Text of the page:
Activities of Federal Law Enforcement Agencies Toward the Branch Davidians/Section 8

VIII. The FireEdit

At 12:07 p.m., Central Standard Time, more than 6 hours after the FBI began to implement the plan to end the standoff, fire was detected inside the Branch Davidian residence. Within a period of 2 minutes, two additional fires were detected in two other parts of the structure. In less than 8 minutes the fire had spread throughout the structure. By the end of the afternoon, the structure was completely destroyed.

The subcommittees received testimony from the leader of a team of fire experts called together by the Texas Rangers to investigate the origins of the fire,[1] a fire expert retained by the Justice Department to join with the team assembled by the Texas Rangers,[2] and an independent arson investigator.

During the testimony of these witnesses, the subcommittees also reviewed videotape recordings of the development and spread of the fire. Included in this review was a videotape using "forward looking infrared" (FLIR) technology, which was taken from an FBI observation plane circling the Branch Davidian residence throughout the morning and afternoon of April 19. The FLIR type of video, also called a Thermal Imaging System, is a type of video photography which images thermal heat sources. Because of its sensitivity to changes in the quantity of heat given off by an object the FLIR videotape showed the beginning of the fires within the Branch Davidian residence prior to the point at which was the flames were visible to persons on the outside of the structure. Time lapse indicators on the video tape recordings were used by the witnesses to establish the times at which each fire within the Branch Davidian residence began.

a. summary of the development of the fireEdit

During the hearings, James Quintiere, professor of Fire Protection Engineering at the University of Maryland and one of two fire experts retained by the Justice Department to join the fire review team assembled by the Texas Rangers, used the FLIR video tape to demonstrate the development of the fire on April 19. Dr. Quintiere's responsibilities as a part of the Review Team were to analyze the development of the fire and draw interpretations and conclusions from that analysis.[3] In addition to reviewing the FLIR video, the fire investigation team reviewed television coverage of the fire by the Canadian Broadcasting Corp., which was also time dated, and television coverage of the fire by a local Waco television station. The team also reviewed aerial photographs and other materials. During his testimony to the subcommittees, Dr. Quintiere played a video tape that simultaneously played each of the three video tapes of the fire synchronized to the same time.

The videotape demonstration showed that the first fire began at 12:07:42 p.m. As part of his testimony to the subcommittees, Dr. Quintiere narrated the videotape demonstration. As the first fire developed, Dr. Quintiere testified,

If you look at this point here, you will see this window begin to turn slightly grayish, it does right now. Nine seconds later the window on the opposite side right here is going to also show an illumination which is due to this temperature rise, and in my opinion that is due to smoke being transported from the fire started at one end of the room to the other end of the room. . . . The room was a second floor room approximately 16 x 11 in dimensions and about 8 feet high, which is presumed to have been a bedroom. One minute later the second fire begins on the first floor at the rear of the dining room.[4]

Dr. Quintiere then described the development of the second fire.

We are looking at the development of the fire in that bedroom area, the second floor right tower. What we are going to see here at 12:09:42, we will see an event known to people who investigate and study fire. That event is called flashover, and that is a point when we have a transition in this fire in which the fire goes from a discrete object that you could discern very readily burning in a room such as this to a point where flames now fill the room, and that transition can occur in seconds. It is known as flashover. Before that time the room might be survivable.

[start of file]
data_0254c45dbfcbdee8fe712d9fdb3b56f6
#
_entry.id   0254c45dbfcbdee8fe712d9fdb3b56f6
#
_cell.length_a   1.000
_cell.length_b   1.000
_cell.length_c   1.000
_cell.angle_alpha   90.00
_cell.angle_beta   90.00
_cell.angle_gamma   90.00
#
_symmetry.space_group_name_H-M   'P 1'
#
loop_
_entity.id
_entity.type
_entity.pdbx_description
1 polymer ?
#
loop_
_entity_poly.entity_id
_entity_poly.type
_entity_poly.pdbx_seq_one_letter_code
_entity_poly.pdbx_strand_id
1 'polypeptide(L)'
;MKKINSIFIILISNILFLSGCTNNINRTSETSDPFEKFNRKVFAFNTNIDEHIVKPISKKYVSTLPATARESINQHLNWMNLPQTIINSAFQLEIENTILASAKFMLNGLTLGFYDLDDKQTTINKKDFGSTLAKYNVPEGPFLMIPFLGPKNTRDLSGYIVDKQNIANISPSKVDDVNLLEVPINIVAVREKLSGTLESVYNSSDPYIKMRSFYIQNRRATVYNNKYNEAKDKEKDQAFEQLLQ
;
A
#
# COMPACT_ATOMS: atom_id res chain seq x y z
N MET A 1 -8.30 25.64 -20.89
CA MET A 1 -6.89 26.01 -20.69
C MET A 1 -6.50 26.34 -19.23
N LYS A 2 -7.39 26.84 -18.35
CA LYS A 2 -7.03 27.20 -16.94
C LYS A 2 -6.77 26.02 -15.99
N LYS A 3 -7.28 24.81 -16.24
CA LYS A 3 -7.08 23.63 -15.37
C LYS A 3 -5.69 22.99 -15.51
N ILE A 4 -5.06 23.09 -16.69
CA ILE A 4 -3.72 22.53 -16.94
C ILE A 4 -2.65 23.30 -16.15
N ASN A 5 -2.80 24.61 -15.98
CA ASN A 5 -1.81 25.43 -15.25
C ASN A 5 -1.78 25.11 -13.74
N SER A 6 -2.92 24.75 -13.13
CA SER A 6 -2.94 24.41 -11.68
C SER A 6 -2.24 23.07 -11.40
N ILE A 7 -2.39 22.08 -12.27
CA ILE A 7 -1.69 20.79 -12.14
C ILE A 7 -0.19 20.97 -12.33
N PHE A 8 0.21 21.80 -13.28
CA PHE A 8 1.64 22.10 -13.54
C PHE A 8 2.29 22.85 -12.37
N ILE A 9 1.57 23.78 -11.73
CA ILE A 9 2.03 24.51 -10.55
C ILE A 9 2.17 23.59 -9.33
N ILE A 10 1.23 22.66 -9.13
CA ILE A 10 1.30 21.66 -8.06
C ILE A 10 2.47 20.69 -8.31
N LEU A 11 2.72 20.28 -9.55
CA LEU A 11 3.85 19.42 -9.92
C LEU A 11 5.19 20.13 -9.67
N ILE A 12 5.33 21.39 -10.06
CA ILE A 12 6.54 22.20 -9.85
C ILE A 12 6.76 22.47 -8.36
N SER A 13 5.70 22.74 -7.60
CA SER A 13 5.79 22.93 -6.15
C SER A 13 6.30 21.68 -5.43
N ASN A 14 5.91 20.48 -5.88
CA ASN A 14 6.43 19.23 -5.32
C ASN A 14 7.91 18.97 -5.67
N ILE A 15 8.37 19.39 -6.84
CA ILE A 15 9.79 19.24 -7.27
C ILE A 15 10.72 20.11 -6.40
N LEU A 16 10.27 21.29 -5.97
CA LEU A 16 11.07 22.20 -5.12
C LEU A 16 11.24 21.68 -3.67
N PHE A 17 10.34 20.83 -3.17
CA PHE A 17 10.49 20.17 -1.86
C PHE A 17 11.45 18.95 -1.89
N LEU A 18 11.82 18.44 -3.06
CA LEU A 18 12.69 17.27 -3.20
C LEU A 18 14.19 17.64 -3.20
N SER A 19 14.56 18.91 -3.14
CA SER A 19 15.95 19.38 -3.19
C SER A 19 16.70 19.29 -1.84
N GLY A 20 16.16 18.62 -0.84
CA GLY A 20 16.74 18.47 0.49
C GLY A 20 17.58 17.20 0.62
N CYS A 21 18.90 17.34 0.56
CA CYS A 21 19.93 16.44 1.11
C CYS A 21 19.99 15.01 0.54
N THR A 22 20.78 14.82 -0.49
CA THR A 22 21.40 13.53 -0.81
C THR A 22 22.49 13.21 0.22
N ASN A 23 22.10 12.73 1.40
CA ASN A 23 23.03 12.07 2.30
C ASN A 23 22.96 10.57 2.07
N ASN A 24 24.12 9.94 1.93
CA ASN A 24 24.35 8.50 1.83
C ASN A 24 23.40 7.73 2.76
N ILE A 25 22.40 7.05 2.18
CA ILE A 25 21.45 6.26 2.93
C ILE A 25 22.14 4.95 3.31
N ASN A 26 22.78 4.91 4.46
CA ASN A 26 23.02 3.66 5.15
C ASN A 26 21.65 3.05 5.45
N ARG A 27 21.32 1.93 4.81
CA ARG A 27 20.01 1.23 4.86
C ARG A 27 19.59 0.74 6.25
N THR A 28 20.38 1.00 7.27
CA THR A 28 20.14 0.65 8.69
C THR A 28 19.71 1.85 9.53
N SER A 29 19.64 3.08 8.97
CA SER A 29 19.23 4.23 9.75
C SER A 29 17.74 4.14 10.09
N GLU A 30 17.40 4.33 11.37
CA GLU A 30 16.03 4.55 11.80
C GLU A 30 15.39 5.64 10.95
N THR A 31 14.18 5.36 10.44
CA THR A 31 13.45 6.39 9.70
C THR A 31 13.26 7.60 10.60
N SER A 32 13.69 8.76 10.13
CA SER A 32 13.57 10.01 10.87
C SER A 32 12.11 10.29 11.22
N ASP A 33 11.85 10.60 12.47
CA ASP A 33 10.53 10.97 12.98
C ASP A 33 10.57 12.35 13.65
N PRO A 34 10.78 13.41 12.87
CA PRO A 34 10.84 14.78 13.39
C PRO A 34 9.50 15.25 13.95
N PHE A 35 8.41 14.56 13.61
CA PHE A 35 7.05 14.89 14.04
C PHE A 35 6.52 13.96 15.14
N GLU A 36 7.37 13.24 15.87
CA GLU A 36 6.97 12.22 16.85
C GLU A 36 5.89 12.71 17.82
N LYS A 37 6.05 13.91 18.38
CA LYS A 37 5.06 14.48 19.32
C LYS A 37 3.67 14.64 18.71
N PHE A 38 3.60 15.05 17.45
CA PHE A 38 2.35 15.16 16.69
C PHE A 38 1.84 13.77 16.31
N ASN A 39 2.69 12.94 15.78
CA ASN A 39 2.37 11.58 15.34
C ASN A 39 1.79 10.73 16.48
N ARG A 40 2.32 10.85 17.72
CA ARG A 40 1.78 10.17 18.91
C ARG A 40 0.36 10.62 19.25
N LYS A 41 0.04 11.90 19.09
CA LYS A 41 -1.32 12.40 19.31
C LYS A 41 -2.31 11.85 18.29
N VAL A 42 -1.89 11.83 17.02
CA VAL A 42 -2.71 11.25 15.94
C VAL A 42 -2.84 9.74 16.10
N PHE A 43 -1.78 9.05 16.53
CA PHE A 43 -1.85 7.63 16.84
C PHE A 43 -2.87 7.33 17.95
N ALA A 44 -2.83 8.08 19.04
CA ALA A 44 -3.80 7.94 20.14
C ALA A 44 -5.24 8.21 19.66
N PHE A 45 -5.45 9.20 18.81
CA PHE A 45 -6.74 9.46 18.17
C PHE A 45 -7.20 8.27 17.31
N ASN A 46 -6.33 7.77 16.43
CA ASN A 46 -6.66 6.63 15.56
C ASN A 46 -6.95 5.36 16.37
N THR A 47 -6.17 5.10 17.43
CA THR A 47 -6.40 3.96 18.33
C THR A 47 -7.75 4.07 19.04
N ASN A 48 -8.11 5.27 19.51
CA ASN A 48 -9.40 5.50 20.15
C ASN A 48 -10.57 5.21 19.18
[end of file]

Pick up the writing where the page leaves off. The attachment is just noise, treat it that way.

After that time it is definitely not, and now the fire is a threat to spreading to other rooms.[5]

Finally, Dr. Quintiere described the inception of the third fire, which occurred on the first floor in the chapel area.[6] He also noted that 38 seconds later there emerged hot gases at a point 45 feet away from the point where the third fire began. He testified that this could have been a separately set, fourth fire, but that the development of this fire was consistent with someone placing a trail of gasoline or other liquid fuel between those two points and allowing the third fire to spread over that trail.[7]

As Dr. Quintiere summarized his conclusions:

If we can just pause at this point, you can see the fire here, the first fire. A minute later, a fire began in the dining room area, and a minute after that a fire began in this chapel. It has not burned through the roof yet, but the ignition in the debris area because of the wind has now propagated significantly over that debris area. These are three distinct fires.
From this information I can conclude that these three fires that occurred nearly 1 minute apart were intentionally set from within the compound. Also, you have the time periods involved and the very discrete different locations. None of these three fires could have caused any of the others because their growth rates would not provide sufficient heating to cause such remote ignitions.[8]

The experts testified that they believed the fires were intentionally set by Branch Davidian members in order to destroy the structure.[9] Supporting this conclusion is that fact that the fire review team found that a number of accelerants were present in the structure and on the clothing of some of the surviving Davidians, including gasoline, kerosene, Coleman fuel, and other accelerants.[10] As Dr. Quintiere testified,

Although normal furnishings and interior construction characteristics would provide a means for fire propagation, the more than usual rapid spread of these fires, especially in the dining room and the chapel areas, indicates to me that some form of accelerant was used to encourage to the rapid spread of these fires.[11]

b. other theories concerning the development of the fireEdit